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Blakeman uses creative measures in proper enforcement of grounding call



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Texans at Panthers (video)

Near the end of the game, Texans quarterback Ryan Mallett threw an incomplete pass that was also intentional grounding with about 17 seconds remaining. Compounding the issue was the umpire played the ball as a fumble (which he is required to do), so the clock ran down to 7 seconds while a conference of Clete Blakeman’s crew started. Blakeman needed to confirm that a grounding call is appropriate (which always involves 2 or 3 officials) or if it was a fumble.

Here’s the situation. The ruling on the field is intentional grounding, offense, by the quarterback. That’s a 10-yard penalty from the previous spot, plus a loss of down, which will bring up third down. Also, the situation requires a 10-second runoff. However, the Texans elect to take a timeout to save the 10 seconds. At the time the pass was incomplete, there were 12 seconds on the game clock. Please put 12 seconds on the game clock.

Blakeman went to replay to determine if Mallett’s knee was down prior to the pass, making it a sack instead. (If that were the case, the reversal to a running clock would have also been a 10-second runoff that would be offset by a timeout.) Upon the completion of the review, Blakeman summoned over back judge Steve Patrick and conferenced with him. Blakeman announced the following:

After reviewing the play, the ruling on the field stands as called on the field. In addition, the back judge has confirmed with me that the time the pass was incomplete, there were 17 seconds on the game clock. Please put 17 seconds on the game clock. It brings up third down.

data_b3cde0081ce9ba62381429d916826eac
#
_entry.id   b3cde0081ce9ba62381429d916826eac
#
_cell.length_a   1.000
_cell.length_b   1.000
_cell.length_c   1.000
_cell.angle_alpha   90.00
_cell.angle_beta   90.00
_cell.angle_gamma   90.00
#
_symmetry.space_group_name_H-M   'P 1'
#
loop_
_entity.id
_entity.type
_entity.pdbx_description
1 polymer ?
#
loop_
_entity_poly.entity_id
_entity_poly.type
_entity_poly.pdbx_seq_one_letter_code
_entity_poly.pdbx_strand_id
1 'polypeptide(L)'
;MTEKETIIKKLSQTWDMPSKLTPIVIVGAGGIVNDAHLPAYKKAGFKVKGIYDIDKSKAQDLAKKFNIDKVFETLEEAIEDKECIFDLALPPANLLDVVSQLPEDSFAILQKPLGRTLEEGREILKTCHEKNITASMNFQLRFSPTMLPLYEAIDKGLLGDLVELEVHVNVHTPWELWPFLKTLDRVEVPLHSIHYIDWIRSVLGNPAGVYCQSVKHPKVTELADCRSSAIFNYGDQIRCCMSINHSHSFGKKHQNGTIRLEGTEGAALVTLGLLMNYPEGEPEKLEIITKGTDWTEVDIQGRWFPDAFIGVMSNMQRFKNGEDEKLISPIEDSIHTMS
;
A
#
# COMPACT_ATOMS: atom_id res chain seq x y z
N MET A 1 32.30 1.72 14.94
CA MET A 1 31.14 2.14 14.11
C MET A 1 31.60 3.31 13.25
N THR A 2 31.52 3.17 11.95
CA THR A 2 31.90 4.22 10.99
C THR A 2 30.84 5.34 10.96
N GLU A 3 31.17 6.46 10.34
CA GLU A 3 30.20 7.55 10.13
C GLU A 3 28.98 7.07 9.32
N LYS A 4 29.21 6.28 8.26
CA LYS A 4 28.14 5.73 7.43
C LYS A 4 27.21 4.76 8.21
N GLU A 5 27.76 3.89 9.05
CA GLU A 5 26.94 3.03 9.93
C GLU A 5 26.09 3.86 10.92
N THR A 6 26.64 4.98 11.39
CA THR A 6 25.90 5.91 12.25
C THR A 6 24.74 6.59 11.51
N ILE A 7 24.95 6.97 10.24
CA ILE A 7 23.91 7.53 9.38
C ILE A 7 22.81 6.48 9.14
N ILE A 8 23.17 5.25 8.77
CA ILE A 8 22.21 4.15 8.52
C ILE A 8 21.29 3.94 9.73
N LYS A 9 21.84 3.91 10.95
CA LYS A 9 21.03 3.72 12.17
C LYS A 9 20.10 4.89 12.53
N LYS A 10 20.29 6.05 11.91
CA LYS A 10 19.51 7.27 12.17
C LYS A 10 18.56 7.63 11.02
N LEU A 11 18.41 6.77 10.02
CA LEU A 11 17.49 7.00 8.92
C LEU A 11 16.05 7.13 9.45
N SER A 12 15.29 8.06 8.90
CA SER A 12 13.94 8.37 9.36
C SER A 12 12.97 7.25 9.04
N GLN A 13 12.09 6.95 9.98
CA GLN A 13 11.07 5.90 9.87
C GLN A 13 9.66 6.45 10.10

When a call stands, replay cannot make a clock correction. But, before a snap occurs, an official may make a clock correction based upon his or her own observation. Likely the conversation from Blakeman was something like, “Did you see 17 seconds on the clock at the end of the play?” With the affirmative reply, the replay review did not make the clock correction through a very visible sleight of hand.

Although it is being a little disingenuous with the announcement, this is wholly encouraged by the officiating department to correct some of the routine matters, particularly when simultaneous conditions make it nearly impossible to make a determination. In the end, the goal is to fix general administrative miscues, which can work as long as it is applied consistently.

Ben Austro is the editor and founder of Football Zebras and the author of So You Think You Know Football?: The Armchair Ref's Guide to the Official Rules (on sale now)

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